Military

Taliban Propaganda Video Screengrab

In public Facebook posts written before he vanished from his military base in Afghanistan, Sgt. Bowe Bergdahl spoke of his frustration with the world.

He criticized military commanders and mused about how to stop violence.

But in his personal writings, he seemed to focus his frustrations on himself and his struggle to maintain his mental stability.

Together, the writings paint a portrait of a man who was dealing with two conflicts — one fought with bullets and bombs, the other fought within himself.

Updated at 11:51 a.m. ET

Gage Skidmore / Flickr Creative Commons

Idaho Congressman Raul Labrador, a Republican, is calling on fellow politicians to avoid “escalating the rhetoric” around Sgt. Bowe Bergdahl. He made the comments at a panel discussion hosted by the Heritage Foundation Tuesday in Washington D.C. 

Medical, Health Care
Emilie Ritter Saunders / Boise State Public Radio

A new audit from the U.S. Department of Veterans Affairs shows that most Idaho veterans receiving care at the Boise VA Medical Center wait less than a month for their first appointment. But the average wait time for those who need to see a specialist is 52 days.

The wide-ranging audit, released Monday, is the first nationwide look at the VA network after an outcry arose over long wait times and cover-ups at the Phoenix VA center.

Taliban Propaganda Video Screengrab

A Pentagon psychologist says returned captives typically take anywhere from five days to three weeks to go throw the process of reintegration in which Sgt. Bowe Bergdahl now finds himself.

A senior U.S. official says Bergdahl has told people treating him at a U.S. military medical facility in Germany that he was tortured, beaten and held in a cage after he tried to escape from his Taliban captors in Afghanistan.

The Idaho Military Museum is back open for business after being closed since October 2013.  

The museum started at Gowen Field in the late 1980s and eventually moved off base into a nearby warehouse. 

Dept. of Defense

This post was updated Thurs. June 5 at 10:30 a.m. 

A Pentagon spokesman says former military captive Bowe Bergdahl's health is improving daily, and he is resting more comfortably and becoming more involved in a treatment plan designed to ease his return to the U.S.

The spokesman, Army Col. Steve Warren, said there is no date set for Bergdahl to make his first phone call to his family in Idaho or to be transferred from a U.S. military hospital in Germany to an Army hospital in Texas.

The response to Sgt. Bowe Bergdahl’s release from the Taliban on Saturday was jubilant at first. Then the story took a dramatically different turn. 

Hailey, Bergdahl
Drew Nash / Times-News

People in Sgt. Bowe Bergdahl's hometown in Idaho say they're “shocked” by how quickly the captive soldier's homecoming has turned into a national controversy. Bergdahl was released Saturday after nearly five years in Taliban captivity. Since then, some fellow soldiers have accused him of being a deserter.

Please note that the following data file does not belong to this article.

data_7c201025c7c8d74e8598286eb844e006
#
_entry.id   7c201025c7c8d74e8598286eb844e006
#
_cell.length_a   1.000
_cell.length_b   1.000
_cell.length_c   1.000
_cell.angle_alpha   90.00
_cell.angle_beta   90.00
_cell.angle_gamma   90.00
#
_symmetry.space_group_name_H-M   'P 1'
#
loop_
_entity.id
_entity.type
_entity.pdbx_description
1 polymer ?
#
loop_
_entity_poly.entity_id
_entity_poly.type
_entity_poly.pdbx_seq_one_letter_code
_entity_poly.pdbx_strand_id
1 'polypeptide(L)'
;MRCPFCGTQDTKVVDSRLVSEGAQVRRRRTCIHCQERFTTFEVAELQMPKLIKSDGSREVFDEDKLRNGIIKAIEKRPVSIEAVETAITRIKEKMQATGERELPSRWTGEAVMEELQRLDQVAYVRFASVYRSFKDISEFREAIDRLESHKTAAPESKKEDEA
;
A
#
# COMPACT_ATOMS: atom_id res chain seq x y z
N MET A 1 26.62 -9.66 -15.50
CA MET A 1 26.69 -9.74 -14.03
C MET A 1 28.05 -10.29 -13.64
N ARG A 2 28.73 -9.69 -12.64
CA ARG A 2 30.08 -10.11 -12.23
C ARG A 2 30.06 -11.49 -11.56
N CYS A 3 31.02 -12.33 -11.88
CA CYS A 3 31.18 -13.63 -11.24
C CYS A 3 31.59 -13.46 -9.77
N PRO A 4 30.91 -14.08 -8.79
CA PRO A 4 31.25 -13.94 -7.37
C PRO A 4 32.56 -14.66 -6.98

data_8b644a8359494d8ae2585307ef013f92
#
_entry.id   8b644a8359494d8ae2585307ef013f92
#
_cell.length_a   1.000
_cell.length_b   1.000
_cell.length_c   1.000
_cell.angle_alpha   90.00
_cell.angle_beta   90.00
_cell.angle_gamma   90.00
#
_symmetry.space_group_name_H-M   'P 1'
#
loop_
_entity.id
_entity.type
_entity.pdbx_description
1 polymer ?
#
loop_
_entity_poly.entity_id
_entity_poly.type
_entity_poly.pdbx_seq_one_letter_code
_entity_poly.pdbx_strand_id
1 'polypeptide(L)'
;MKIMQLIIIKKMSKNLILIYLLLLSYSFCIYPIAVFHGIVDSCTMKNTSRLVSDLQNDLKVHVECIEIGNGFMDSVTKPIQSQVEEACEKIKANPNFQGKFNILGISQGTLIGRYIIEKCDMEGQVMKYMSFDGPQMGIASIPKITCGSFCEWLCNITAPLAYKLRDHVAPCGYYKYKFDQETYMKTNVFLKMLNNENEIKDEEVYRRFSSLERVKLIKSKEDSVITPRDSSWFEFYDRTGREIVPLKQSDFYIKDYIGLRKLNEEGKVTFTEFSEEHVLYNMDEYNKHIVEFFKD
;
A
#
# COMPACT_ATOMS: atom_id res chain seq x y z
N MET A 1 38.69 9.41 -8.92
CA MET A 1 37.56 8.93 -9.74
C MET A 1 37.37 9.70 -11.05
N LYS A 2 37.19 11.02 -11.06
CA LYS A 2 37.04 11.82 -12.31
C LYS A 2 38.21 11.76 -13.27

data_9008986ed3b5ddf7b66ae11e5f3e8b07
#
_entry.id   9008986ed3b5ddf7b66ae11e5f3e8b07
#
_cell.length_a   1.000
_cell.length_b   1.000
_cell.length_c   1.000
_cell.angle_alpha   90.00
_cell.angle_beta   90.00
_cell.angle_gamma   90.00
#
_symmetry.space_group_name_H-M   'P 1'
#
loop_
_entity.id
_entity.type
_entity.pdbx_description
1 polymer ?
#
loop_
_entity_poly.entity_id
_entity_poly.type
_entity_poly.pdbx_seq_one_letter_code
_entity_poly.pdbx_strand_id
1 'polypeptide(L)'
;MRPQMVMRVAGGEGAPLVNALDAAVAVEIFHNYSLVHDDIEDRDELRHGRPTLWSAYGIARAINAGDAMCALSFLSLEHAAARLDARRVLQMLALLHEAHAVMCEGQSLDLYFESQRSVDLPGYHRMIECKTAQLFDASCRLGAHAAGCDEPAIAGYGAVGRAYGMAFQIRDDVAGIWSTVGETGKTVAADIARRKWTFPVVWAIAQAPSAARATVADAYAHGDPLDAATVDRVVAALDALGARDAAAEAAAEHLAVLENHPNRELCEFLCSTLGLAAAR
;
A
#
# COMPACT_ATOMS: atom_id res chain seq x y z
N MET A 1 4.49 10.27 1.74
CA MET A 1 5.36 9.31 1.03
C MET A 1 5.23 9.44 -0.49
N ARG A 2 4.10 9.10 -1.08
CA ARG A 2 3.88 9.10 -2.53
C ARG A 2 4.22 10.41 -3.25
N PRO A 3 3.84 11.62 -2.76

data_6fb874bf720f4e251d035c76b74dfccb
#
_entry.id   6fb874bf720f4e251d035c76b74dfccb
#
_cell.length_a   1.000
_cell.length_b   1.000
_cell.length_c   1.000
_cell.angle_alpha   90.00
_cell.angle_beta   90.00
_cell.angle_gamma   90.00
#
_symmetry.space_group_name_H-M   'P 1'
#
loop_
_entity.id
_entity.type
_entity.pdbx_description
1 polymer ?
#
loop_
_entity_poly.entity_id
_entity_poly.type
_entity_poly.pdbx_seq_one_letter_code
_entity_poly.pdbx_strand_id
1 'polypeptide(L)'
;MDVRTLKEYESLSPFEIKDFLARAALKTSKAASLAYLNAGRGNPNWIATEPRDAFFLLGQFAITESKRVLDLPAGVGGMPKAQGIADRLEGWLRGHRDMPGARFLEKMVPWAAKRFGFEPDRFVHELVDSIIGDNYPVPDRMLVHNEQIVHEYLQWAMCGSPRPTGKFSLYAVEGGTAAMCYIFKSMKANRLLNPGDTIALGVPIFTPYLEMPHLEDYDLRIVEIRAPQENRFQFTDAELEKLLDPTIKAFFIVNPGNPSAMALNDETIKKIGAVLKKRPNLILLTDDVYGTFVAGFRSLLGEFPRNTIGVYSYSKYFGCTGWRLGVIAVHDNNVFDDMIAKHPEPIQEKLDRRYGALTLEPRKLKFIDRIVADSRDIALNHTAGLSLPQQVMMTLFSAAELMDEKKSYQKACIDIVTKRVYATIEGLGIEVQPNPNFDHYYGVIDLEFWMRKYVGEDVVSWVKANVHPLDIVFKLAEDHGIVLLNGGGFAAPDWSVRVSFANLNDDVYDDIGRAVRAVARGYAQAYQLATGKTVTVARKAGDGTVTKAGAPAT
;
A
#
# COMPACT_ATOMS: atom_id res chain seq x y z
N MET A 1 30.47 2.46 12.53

President Obama today [Tuesday] defended the deal under which Army Sgt. Bowe Bergdahl was freed in exchange for high-level Taliban prisoners, saying his administration had consulted with Congress over a possible trade. And, he dismissed questions about how Bergdahl was captured by Taliban insurgents in Afghanistan in June 2009.

The mayor of the hometown of a recently released U.S. soldier is urging Americans not to judge Sgt. Bowe Bergdahl until all the facts are in.

Hailey, Idaho, Mayor Fritz Haemmerle released a written statement Monday saying the city has been inundated with phone calls and emails. They're from people on opposite sides of a national debate about whether Bergdahl should be hailed as a hero or tried in court as a deserter, or worse.

The release of Army Sgt. Bowe Bergdahl in exchange for five senior members of the Taliban has been both welcomed as well as criticized.

Here's a look at why the release of a prisoner of war, usually a cause for unalloyed celebration, is proving so divisive.

Who is Bowe Bergdahl?

After five years in captivity, Sgt. Bowe Bergdahl is finally free. The American POW is now receiving medical aid at a U.S. military hospital in Germany.

The town of Hailey, Idaho, has waited five years to hear news of Sgt. Bowe Bergdahl's return. In 2009, Bergdahl was captured and held by the Taliban — first in Afghanistan and later, it's believed, in Pakistan.

On Saturday, he was released in a swap for five Guantanamo Bay detainees. Now Hailey, Bergdahl's hometown, is preparing for the next chapter.

Idaho National Guard

 

 

This post was updated at 4:37 p.m. on May 31, 2014.

President Barack Obama is welcoming the release of the lone U.S. solider held in Afghanistan, Sgt. Bowe Bergdahl.

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